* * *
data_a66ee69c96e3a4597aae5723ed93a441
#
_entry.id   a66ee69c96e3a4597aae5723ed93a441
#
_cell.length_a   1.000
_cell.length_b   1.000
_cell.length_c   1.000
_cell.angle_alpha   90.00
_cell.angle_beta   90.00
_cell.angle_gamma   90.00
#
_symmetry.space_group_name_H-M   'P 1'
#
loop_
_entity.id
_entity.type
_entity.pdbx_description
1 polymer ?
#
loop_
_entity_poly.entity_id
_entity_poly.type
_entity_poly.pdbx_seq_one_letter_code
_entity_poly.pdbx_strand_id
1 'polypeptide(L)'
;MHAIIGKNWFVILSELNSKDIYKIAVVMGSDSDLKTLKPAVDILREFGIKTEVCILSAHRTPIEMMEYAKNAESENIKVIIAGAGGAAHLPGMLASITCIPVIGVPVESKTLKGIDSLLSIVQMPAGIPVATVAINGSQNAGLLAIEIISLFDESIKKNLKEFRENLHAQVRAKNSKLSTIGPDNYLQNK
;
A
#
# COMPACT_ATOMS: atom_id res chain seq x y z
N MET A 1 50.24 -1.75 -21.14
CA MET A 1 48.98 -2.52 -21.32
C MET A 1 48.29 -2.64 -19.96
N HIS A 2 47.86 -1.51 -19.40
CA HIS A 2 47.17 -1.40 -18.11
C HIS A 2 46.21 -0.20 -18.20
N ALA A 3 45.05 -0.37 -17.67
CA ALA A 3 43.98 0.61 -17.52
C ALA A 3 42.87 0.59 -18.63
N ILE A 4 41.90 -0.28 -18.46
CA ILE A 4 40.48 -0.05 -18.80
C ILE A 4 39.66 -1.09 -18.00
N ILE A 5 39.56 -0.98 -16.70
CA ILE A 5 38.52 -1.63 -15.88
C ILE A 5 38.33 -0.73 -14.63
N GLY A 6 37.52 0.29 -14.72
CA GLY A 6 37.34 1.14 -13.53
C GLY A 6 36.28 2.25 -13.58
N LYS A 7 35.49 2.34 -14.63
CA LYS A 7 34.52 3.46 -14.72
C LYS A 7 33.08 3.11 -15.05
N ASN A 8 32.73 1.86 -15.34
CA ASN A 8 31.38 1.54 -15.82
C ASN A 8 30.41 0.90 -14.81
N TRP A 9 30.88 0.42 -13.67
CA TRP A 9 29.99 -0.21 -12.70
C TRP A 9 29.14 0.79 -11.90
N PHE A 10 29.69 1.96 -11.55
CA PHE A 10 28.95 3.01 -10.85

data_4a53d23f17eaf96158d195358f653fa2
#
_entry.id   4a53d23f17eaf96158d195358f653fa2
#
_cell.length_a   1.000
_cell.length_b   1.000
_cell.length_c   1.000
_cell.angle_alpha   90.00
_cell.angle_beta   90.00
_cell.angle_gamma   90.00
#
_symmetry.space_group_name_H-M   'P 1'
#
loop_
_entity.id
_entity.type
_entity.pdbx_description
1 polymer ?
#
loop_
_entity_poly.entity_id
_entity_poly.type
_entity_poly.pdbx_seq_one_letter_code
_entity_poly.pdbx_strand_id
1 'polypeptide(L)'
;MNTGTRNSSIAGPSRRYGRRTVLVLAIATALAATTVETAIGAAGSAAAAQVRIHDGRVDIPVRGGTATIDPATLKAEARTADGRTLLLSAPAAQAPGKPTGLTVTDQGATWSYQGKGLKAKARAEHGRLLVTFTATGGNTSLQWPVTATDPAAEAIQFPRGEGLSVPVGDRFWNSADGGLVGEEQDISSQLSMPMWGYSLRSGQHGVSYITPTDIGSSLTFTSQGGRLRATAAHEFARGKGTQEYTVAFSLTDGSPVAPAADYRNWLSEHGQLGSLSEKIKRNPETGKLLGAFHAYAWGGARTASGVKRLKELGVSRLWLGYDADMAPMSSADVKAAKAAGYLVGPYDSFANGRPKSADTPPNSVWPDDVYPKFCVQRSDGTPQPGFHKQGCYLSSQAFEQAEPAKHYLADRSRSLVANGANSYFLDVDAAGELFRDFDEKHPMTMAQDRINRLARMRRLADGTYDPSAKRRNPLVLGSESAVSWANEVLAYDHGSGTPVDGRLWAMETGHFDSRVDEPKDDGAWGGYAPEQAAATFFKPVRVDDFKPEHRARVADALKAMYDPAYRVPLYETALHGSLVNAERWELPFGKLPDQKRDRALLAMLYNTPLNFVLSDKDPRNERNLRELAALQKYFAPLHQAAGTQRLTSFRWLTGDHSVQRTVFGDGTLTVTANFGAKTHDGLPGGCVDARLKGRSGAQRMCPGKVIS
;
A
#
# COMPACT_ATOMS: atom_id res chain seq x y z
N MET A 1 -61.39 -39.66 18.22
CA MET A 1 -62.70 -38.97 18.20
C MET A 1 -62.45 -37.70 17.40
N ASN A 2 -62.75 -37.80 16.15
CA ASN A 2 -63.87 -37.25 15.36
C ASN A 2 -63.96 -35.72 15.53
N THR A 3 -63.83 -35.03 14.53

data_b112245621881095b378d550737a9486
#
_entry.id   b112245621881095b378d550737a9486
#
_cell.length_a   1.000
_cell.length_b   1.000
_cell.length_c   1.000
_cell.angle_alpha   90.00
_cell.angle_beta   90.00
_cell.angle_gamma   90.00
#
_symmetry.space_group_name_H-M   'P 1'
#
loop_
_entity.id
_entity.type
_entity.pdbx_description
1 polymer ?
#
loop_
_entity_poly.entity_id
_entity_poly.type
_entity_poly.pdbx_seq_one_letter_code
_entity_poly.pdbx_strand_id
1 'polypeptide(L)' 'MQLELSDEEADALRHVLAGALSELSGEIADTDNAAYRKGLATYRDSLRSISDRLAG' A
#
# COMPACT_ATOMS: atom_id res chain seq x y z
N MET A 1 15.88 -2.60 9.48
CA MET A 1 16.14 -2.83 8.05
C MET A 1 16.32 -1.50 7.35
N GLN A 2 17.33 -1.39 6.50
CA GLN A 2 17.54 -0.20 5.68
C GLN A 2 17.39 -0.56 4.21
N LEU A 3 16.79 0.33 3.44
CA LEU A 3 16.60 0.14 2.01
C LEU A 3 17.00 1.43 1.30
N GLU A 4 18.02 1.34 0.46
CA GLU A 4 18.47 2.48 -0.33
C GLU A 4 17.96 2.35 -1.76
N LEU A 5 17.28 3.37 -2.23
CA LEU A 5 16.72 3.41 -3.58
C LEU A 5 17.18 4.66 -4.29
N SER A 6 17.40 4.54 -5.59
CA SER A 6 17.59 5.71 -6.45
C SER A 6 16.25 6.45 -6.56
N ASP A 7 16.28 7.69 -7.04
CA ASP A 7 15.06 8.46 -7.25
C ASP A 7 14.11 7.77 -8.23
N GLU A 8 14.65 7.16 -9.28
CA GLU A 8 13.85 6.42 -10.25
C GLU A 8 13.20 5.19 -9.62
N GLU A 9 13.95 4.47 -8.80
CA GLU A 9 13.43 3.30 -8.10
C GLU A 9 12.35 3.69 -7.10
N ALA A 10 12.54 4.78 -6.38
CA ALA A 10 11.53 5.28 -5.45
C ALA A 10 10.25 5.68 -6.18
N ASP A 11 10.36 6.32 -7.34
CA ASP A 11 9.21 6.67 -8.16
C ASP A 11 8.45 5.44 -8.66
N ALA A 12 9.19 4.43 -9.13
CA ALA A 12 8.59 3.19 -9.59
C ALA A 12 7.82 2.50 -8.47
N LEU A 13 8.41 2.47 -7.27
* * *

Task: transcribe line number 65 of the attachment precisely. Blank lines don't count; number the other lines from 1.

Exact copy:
_cell.length_b   1.000